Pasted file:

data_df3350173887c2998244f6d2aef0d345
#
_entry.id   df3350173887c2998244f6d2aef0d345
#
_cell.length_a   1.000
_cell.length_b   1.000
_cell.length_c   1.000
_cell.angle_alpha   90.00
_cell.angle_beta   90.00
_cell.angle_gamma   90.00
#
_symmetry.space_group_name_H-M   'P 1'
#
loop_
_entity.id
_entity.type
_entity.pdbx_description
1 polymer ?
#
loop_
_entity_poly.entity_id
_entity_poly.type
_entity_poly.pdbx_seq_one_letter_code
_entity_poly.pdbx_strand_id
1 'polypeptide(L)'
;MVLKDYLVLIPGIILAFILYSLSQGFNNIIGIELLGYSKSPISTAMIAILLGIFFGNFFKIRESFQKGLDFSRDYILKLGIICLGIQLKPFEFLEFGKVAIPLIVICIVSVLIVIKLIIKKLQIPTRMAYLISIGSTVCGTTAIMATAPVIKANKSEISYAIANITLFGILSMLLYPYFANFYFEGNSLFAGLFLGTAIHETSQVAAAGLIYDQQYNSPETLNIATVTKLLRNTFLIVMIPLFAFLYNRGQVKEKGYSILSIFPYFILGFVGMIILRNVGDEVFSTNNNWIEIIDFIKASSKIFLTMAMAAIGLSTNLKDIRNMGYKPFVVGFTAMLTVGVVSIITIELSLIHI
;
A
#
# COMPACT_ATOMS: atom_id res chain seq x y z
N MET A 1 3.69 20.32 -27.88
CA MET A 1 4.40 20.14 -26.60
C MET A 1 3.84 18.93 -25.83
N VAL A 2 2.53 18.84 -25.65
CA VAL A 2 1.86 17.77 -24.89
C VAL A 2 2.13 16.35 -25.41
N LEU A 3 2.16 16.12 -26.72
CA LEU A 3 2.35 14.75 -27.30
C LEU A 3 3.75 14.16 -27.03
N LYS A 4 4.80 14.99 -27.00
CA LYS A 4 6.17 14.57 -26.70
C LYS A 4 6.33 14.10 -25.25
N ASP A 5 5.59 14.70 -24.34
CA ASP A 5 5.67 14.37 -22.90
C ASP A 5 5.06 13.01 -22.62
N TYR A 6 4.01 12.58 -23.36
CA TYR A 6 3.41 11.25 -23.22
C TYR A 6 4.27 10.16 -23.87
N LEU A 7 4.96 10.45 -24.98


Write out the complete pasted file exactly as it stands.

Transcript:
data_df3350173887c2998244f6d2aef0d345
#
_entry.id   df3350173887c2998244f6d2aef0d345
#
_cell.length_a   1.000
_cell.length_b   1.000
_cell.length_c   1.000
_cell.angle_alpha   90.00
_cell.angle_beta   90.00
_cell.angle_gamma   90.00
#
_symmetry.space_group_name_H-M   'P 1'
#
loop_
_entity.id
_entity.type
_entity.pdbx_description
1 polymer ?
#
loop_
_entity_poly.entity_id
_entity_poly.type
_entity_poly.pdbx_seq_one_letter_code
_entity_poly.pdbx_strand_id
1 'polypeptide(L)'
;MVLKDYLVLIPGIILAFILYSLSQGFNNIIGIELLGYSKSPISTAMIAILLGIFFGNFFKIRESFQKGLDFSRDYILKLGIICLGIQLKPFEFLEFGKVAIPLIVICIVSVLIVIKLIIKKLQIPTRMAYLISIGSTVCGTTAIMATAPVIKANKSEISYAIANITLFGILSMLLYPYFANFYFEGNSLFAGLFLGTAIHETSQVAAAGLIYDQQYNSPETLNIATVTKLLRNTFLIVMIPLFAFLYNRGQVKEKGYSILSIFPYFILGFVGMIILRNVGDEVFSTNNNWIEIIDFIKASSKIFLTMAMAAIGLSTNLKDIRNMGYKPFVVGFTAMLTVGVVSIITIELSLIHI
;
A
#
# COMPACT_ATOMS: atom_id res chain seq x y z
N MET A 1 3.69 20.32 -27.88
CA MET A 1 4.40 20.14 -26.60
C MET A 1 3.84 18.93 -25.83
N VAL A 2 2.53 18.84 -25.65
CA VAL A 2 1.86 17.77 -24.89
C VAL A 2 2.13 16.35 -25.41
N LEU A 3 2.16 16.12 -26.72
CA LEU A 3 2.35 14.75 -27.30
C LEU A 3 3.75 14.16 -27.03
N LYS A 4 4.80 14.99 -27.00
CA LYS A 4 6.17 14.57 -26.70
C LYS A 4 6.33 14.10 -25.25
N ASP A 5 5.59 14.70 -24.34
CA ASP A 5 5.67 14.37 -22.90
C ASP A 5 5.06 13.01 -22.62
N TYR A 6 4.01 12.58 -23.36
CA TYR A 6 3.41 11.25 -23.22
C TYR A 6 4.27 10.16 -23.87
N LEU A 7 4.96 10.45 -24.98